One of the main reasons investors often consider property over other types of income generating assets is due to the consistent income stream that can be provided from rent.

It’s hardly surprising to say that having multiple streams of income is definitely a good thing for many reasons, with rental income being one of the most popular of these.

Related: The 11 Best Compound Interest Investments To Grow Your Wealth

2. Income produced can pay off debt related to the property

Unlike other forms of debt, a mortgage over an investment property is a good example of where the asset itself can, in time, pay off the debt. 

This is especially the case if the rent you receive exceeds any mortgage payments and other expenses for the property, as it means the apartment will basically be sustaining itself while it (ideally) goes up in value.

building for someone wondering if apartments are good investments

(That said, it’s worth mentioning that there are some cases where people prefer that the rent received is actually less than these expenses, primarily for tax purposes.)

And as the amount of debt over the property reduces, your equity in the property will build. Depending on your overall investment strategy, this can be a great way for apartment investing to almost be self-sustainable, as the equity that builds in your first investment property can be used to buy your next one.

3. Tax benefits

While you should always speak to a professional to get tax advice that’s specific to your circumstances, as a general rule, property investors have a number of tax advantages available to them. This includes benefits that aren’t available to homeowners.

For example, you can deduct any mortgage interest, various insurance premiums, repairs made to a property for your tenants and utilities that aren’t paid by your tenants.

You can find out more directly from the IRS.

4. You can often build your property portfolio faster

If you’re looking to own multiple properties for investment purposes (and you’re not already a real estate baron), it’s often easier to do this through apartment investing rather than standalone properties.

This isn’t necessarily because apartments are cheaper than houses, although that’s sometimes the case depending on where you are.

apartment building for investing

Instead, you can find yourself in a position where you can buy a building or a block of land with several apartments already on it – or where you plan to build this, if you’re at that point financially. 

This means that any steps needed relating to the purchasing process – like inspections, contract negotiations and discussions with the bank – will result in you owning several properties, not just one. Not only does this mean that it’s quicker on a per property basis, but it can also be cheaper overall when compared to doing it for individual properties. 

Depending on your overall strategy, this could be a clear advantage for you.

5. Increases in value over time

This isn’t specific to apartment investing, but it’s still important to mention that the overall goal of most property investors is for their properties to increase in value.

After all, earning rental income is great and all, but the real gains come from when you can sell later at a profit.

But if 2008 taught us anything, it’s that this isn’t guaranteed, which is why apartment investing shouldn’t be seen as a one-way ticket to wealth. But with some careful research, this can be a great advantage of investing in this way.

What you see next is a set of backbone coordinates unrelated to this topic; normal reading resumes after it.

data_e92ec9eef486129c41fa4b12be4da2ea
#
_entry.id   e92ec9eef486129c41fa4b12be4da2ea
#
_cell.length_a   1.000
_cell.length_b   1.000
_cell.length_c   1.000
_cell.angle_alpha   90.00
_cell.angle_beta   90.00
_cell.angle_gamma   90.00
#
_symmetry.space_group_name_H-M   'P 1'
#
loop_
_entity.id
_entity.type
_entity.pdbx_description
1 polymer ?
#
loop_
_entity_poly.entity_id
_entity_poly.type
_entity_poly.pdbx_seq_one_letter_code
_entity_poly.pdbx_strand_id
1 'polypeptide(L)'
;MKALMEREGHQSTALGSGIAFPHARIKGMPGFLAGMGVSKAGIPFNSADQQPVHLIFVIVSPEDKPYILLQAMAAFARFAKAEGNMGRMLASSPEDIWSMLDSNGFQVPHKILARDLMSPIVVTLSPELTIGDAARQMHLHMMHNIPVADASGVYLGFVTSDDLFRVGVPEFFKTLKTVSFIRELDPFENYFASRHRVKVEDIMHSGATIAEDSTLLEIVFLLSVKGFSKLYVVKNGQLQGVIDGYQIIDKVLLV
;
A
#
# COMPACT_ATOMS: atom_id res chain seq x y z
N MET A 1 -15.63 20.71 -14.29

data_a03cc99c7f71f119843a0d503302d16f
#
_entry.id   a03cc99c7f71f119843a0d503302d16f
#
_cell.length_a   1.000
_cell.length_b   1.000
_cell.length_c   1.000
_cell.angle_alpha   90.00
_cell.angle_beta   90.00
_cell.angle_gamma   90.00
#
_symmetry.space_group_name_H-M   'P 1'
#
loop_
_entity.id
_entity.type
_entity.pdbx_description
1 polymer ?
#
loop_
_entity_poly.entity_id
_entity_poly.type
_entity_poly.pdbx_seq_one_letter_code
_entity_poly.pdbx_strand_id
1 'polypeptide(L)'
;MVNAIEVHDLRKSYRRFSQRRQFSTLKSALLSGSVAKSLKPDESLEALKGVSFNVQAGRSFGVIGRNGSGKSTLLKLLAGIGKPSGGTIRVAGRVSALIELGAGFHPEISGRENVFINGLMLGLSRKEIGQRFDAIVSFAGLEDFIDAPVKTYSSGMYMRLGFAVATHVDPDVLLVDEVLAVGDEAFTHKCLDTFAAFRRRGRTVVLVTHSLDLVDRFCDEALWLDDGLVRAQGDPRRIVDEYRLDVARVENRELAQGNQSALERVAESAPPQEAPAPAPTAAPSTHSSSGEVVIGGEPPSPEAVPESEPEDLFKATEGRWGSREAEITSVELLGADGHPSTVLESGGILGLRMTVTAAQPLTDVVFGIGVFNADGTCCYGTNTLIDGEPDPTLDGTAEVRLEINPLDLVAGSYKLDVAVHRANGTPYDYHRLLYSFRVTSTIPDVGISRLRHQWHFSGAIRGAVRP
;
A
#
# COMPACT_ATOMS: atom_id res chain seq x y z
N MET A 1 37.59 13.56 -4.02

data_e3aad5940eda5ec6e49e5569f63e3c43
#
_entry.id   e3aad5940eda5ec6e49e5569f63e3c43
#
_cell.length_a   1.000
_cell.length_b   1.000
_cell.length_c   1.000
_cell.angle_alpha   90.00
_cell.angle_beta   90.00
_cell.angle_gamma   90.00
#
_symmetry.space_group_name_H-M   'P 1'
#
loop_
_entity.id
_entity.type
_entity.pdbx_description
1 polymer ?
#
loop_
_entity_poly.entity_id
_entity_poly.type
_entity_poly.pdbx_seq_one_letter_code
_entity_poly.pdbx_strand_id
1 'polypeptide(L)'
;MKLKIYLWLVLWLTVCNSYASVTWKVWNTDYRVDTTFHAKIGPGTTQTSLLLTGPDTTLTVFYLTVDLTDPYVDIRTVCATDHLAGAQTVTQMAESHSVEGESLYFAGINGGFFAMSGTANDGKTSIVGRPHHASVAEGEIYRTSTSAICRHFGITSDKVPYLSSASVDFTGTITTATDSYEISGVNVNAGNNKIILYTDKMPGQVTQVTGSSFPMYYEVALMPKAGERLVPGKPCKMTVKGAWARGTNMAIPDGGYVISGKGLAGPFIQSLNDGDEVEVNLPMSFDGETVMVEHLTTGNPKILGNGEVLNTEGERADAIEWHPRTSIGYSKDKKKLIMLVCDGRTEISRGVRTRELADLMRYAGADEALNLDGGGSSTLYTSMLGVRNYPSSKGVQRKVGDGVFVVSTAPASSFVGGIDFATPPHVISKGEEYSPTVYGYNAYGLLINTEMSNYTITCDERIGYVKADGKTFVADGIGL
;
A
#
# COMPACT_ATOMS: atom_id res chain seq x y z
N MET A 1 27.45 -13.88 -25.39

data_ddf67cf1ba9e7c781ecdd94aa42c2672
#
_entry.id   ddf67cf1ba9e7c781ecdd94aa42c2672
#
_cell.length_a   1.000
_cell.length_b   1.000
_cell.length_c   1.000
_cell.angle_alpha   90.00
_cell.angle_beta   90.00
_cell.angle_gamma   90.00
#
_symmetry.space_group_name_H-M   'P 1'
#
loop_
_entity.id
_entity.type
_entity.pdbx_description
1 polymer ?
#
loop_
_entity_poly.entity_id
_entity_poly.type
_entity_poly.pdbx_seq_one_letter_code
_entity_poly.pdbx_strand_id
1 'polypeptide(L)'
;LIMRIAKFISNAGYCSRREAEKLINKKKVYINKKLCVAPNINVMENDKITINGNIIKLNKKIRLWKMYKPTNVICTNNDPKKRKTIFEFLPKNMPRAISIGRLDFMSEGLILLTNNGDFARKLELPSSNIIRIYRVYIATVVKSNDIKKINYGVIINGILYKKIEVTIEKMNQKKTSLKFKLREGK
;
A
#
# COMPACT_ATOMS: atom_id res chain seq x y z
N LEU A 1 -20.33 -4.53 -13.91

6. Can be cheaper to maintain

Another benefit of apartment investing over standalone properties is that, in many cases, they can be cheaper to maintain.

With a house or building, you’ll often have to deal with all sorts of outside maintenance that doesn’t apply to an apartment. And that’s not even to mention the fact that, generally speaking, apartments are smaller than standalone properties, meaning there’s simply less to maintain.

Of course, it’s not always as black and white as that. But it’s definitely a point to consider when deciding which way you want your real estate portfolio to go.

7. Benefits of consolidating the management of the property

For most people, hiring out your property management is going to be the easier choice. While it obviously costs more than doing it yourself, outsourcing this can save you a lot of time and headaches, and is especially needed if you’re looking to get into passive apartment investing.

apartment building

And the fee for a firm to manage your apartment is often less than for a house or commercial property. Because, on average, it can involve less work by the property manager, many of them will charge a lower fee for apartments.

It’s also worth mentioning the advantage here of owning multiple properties which, as mentioned, can sometimes be easier to do with apartments. But one way for this to cost less is if you can engage a property management firm to manage several properties on your behalf. In those cases, you’ll almost always get a better deal on a per property basis

Why apartments are a bad investment

When it comes to investing in apartments, the pros and cons should both be considered before signing on the dotted line. We’ve listed some of them below.

1. Oversupply issues often apply more to apartments than houses

Oversupply is a very real concern for property investors due to the impact this can have on the value of their properties and the amount of rent they can ask for.

And in many major cities that have previously seen property booms, there are repeated reports of oversupply of apartments in particular. This includes cities in the US, Canada and Australia, among many others.

It’s a good lesson why doing your research into apartment investing is a must to make sure it actually is a good investment.